Acción Ecológica files climate change lawsuit in Ecuador
On International Human Rights Day, Acción Ecológica, KAIROS partner organization in Ecuador, and a consortium of organizations and groups filed a lawsuit before the Ecuadorian state. The lawsuit claims that the oil refinement process contributes to climate change, which has local and global consequences. In particular, the lawsuit denounces Chinese transnational oil companies for their negative impact in Waorani communities in the Amazon rainforest of Ecuador.
Pego Enomenga, an elder from the Miwaguno community, recalls: “Before, the rivers didn’t grow that much. They were full but not overflowing. Now the water covers the crops. There is a lot of water. Before there was no damage. Now the crops are covered with water. The houses seem to be going into the river.”
In the press release, Ivonne Yánez of Acción Ecológica writes that “This lawsuit is the first to focus on climate change in Ecuador, and it can set an example to the world that justice can be done in the face of climate crises suffered by Indigenous peoples.”
KAIROS supports Acción Ecológica and their demands for redress and meaningful action to address the local impacts and activities that contribute to climate change.
The English translation of Acción Ecológica’s press release follows. Read the press release in Spanish.
Organizations and the Waorani community sue PetroOriental before Ecuadorian court for contributing to climate change
Paris, Quito, El Coca, December 10, 2020 –
Today, International Human Rights Day, the International Federation for Human Rights (FIDH) and its member in Ecuador, Acción Ecológica, together with the Union of People Affected by Texaco (UDAPT) and members of the Waorani Indigenous nation, have filed a constitutional action before the Ecuadorian State; the lawsuit demands the protection of human rights and the rights of nature from the impact of oil activities that not only contribute to climate change but also mean irreversible damage to ecological balance as well as to the health and quality of life of Indigenous peoples.
The lawsuit filed today before the Provincial Court of Justice of Orellana denounces the oil company PetroOriental SA, a subsidiary of Chinese transnational companies—China National Petroleum Corporation (CNPC) and China Petrochemical Corporation (SINOPEC)—for the burning and venting of gas in furnaces in Block 14 during the oil extraction process and the consequent atmospheric pollution and its direct effects on climate change, which amount to a permanent violation to human rights and the rights of nature.
The oil activities that contribute to global warming affect the whole of humanity, and in this case, the people whose livelihoods depend on the cycles of nature for their subsistence, such as the Waorani people. This Indigenous nation lives in close bond with the environment, the river, the forest…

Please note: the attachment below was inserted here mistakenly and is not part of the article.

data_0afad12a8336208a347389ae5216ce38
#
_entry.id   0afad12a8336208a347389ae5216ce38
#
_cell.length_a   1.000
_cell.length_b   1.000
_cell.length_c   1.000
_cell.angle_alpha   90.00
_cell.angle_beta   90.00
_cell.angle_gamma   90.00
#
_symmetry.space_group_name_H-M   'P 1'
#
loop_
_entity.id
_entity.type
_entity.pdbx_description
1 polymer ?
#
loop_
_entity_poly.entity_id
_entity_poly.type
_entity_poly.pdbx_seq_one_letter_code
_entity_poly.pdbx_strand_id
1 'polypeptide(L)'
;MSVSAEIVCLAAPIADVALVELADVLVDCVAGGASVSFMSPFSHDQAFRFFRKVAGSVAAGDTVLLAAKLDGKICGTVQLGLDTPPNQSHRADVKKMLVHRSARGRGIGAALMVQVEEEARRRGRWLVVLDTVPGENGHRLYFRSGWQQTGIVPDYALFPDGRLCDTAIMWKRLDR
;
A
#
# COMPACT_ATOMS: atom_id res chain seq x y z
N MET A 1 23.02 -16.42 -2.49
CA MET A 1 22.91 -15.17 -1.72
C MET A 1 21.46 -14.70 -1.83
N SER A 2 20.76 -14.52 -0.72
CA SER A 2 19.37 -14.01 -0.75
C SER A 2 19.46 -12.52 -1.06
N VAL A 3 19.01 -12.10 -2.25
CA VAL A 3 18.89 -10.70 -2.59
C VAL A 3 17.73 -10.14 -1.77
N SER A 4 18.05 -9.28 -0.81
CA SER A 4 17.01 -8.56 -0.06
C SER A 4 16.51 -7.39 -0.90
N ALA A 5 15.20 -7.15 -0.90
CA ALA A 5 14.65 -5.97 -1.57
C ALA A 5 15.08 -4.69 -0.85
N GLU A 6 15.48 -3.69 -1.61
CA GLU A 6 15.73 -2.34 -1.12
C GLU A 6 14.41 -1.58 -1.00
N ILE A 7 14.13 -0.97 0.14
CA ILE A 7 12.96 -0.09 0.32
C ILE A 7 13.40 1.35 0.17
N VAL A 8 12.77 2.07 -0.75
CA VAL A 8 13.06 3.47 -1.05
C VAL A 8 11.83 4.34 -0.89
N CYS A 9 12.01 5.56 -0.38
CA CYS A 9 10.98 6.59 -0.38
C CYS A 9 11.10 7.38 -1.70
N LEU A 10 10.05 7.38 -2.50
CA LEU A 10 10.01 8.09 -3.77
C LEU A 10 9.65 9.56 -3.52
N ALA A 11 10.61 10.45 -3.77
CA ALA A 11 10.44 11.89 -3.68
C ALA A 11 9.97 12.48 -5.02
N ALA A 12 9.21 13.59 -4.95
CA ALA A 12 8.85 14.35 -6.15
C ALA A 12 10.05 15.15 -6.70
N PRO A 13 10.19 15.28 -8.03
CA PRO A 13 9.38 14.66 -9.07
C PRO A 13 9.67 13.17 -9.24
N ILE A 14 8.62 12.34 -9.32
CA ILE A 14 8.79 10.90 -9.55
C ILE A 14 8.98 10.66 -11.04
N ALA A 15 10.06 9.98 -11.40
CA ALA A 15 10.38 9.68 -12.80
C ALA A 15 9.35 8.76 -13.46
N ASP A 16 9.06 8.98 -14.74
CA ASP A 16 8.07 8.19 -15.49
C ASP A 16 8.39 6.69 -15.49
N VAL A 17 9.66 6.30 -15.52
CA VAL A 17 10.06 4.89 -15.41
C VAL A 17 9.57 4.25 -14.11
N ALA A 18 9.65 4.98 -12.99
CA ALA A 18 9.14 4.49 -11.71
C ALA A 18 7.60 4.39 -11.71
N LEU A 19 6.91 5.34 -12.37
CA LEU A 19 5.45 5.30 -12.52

The lawsuit filed, through a protective action, calls for the furnaces to be closed, the burning and venting of gas to end, and for the company to assume its share of responsibility and repair the local damages caused by this global phenomenon. Protecting the cycles of nature and preventing and reducing the effects of climate change is necessary to guarantee the constitutional rights of the inhabitants of the affected communities and prevent future violations that could be reproduced in similar circumstances.
“Ecuador, in being a signatory to the United Nations Climate Change Convention, assumed responsibilities in the face of the climate crisis before the citizens and the international community. If this demand is accepted and it is ruled in favor of the plaintiffs, it will be a significant step in honor of these commitments, with the Amazonian peoples, with humanity, and the entire planet,” said Maria Isabel Cubides of the FIDH’s Globalization office.
The violation of the constitutional rights of Indigenous peoples derives from the effects of climate change to which burning contributes to a significant emission of greenhouse gases, such as carbon dioxide (CO2), methane, soot, nitrous oxide, ozone, and water steam, which demonstrates the interdependence between human rights and the protection of nature.
Community elders’ testimonies attest to these impacts. Pego Enomenga, an elder from the Miwaguno community, recalls: “Before, the rivers didn’t grow that much. They were full but not overflowing. Now the water covers the crops. There is a lot of water. Before there was no damage. Now the crops are covered with water. The houses seem to be going into the river.”
The effects of climate change identified in the area range from irregular and unpredictable floods, changes in plant cycles, loss of effectiveness of ancestral knowledge, droughts, effects on the flora and fauna of the area, and their consequent alteration of local natural life cycles, as well as other phenomena derived from climate change.
This lawsuit is the first to focus on climate change in Ecuador, and it can set an example to the world that justice can be done in the face of climate crises suffered by Indigenous peoples. The signatory organizations, together with the Pikenani—elders of the Waorani community and the plaintiffs of this lawsuit—request that the Ecuadorian state accept the protective action filed and, consequently, acknowledge that a violation of human rights and the rights of nature is taking place; that the cessation of the acts that give rise to this offense, such as the burning and venting of gas in Block 14, be ordered; and that effective reparation be established for all the victims.
Ivonne Yánez, Acción Ecológica.